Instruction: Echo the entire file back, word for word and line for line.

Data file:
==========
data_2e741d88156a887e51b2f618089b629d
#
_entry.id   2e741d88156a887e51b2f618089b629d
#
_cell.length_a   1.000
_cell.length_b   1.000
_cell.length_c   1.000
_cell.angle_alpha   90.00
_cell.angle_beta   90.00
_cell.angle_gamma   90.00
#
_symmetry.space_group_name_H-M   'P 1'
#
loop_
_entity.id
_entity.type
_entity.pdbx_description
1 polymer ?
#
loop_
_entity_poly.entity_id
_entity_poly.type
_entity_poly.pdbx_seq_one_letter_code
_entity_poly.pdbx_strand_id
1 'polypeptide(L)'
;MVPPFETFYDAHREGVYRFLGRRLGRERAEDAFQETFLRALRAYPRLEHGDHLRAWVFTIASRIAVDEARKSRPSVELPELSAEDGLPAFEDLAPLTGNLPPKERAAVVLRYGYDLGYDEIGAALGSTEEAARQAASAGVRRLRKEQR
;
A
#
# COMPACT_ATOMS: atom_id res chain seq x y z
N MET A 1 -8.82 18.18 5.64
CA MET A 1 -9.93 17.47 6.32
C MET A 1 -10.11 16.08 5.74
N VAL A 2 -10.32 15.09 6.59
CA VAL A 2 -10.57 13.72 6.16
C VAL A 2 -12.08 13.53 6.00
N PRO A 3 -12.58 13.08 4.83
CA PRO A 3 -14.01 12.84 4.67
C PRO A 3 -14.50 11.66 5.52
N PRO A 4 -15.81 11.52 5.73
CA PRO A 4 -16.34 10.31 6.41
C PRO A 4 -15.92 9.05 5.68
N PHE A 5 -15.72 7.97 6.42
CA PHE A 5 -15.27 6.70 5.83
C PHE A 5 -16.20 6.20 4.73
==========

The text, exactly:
data_2e741d88156a887e51b2f618089b629d
#
_entry.id   2e741d88156a887e51b2f618089b629d
#
_cell.length_a   1.000
_cell.length_b   1.000
_cell.length_c   1.000
_cell.angle_alpha   90.00
_cell.angle_beta   90.00
_cell.angle_gamma   90.00
#
_symmetry.space_group_name_H-M   'P 1'
#
loop_
_entity.id
_entity.type
_entity.pdbx_description
1 polymer ?
#
loop_
_entity_poly.entity_id
_entity_poly.type
_entity_poly.pdbx_seq_one_letter_code
_entity_poly.pdbx_strand_id
1 'polypeptide(L)'
;MVPPFETFYDAHREGVYRFLGRRLGRERAEDAFQETFLRALRAYPRLEHGDHLRAWVFTIASRIAVDEARKSRPSVELPELSAEDGLPAFEDLAPLTGNLPPKERAAVVLRYGYDLGYDEIGAALGSTEEAARQAASAGVRRLRKEQR
;
A
#
# COMPACT_ATOMS: atom_id res chain seq x y z
N MET A 1 -8.82 18.18 5.64
CA MET A 1 -9.93 17.47 6.32
C MET A 1 -10.11 16.08 5.74
N VAL A 2 -10.32 15.09 6.59
CA VAL A 2 -10.57 13.72 6.16
C VAL A 2 -12.08 13.53 6.00
N PRO A 3 -12.58 13.08 4.83
CA PRO A 3 -14.01 12.84 4.67
C PRO A 3 -14.50 11.66 5.52
N PRO A 4 -15.81 11.52 5.73
CA PRO A 4 -16.34 10.31 6.41
C PRO A 4 -15.92 9.05 5.68
N PHE A 5 -15.72 7.97 6.42
CA PHE A 5 -15.27 6.70 5.83
C PHE A 5 -16.20 6.20 4.73